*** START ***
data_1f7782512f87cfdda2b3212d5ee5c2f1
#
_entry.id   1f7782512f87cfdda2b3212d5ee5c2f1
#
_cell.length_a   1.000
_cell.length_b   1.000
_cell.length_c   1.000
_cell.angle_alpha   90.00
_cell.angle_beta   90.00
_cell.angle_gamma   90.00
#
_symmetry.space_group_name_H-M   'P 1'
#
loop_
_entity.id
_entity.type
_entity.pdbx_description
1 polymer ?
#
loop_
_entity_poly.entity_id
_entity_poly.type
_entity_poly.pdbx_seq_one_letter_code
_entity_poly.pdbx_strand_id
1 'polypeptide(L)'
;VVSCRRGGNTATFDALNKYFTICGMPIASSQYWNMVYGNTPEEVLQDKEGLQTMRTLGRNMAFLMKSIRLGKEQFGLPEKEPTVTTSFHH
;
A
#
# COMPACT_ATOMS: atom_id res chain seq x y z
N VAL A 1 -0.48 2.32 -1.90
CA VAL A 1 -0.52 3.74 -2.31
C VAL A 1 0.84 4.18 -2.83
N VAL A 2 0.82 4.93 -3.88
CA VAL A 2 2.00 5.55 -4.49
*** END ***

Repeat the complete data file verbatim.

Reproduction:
data_1f7782512f87cfdda2b3212d5ee5c2f1
#
_entry.id   1f7782512f87cfdda2b3212d5ee5c2f1
#
_cell.length_a   1.000
_cell.length_b   1.000
_cell.length_c   1.000
_cell.angle_alpha   90.00
_cell.angle_beta   90.00
_cell.angle_gamma   90.00
#
_symmetry.space_group_name_H-M   'P 1'
#
loop_
_entity.id
_entity.type
_entity.pdbx_description
1 polymer ?
#
loop_
_entity_poly.entity_id
_entity_poly.type
_entity_poly.pdbx_seq_one_letter_code
_entity_poly.pdbx_strand_id
1 'polypeptide(L)'
;VVSCRRGGNTATFDALNKYFTICGMPIASSQYWNMVYGNTPEEVLQDKEGLQTMRTLGRNMAFLMKSIRLGKEQFGLPEKEPTVTTSFHH
;
A
#
# COMPACT_ATOMS: atom_id res chain seq x y z
N VAL A 1 -0.48 2.32 -1.90
CA VAL A 1 -0.52 3.74 -2.31
C VAL A 1 0.84 4.18 -2.83
N VAL A 2 0.82 4.93 -3.88
CA VAL A 2 2.00 5.55 -4.49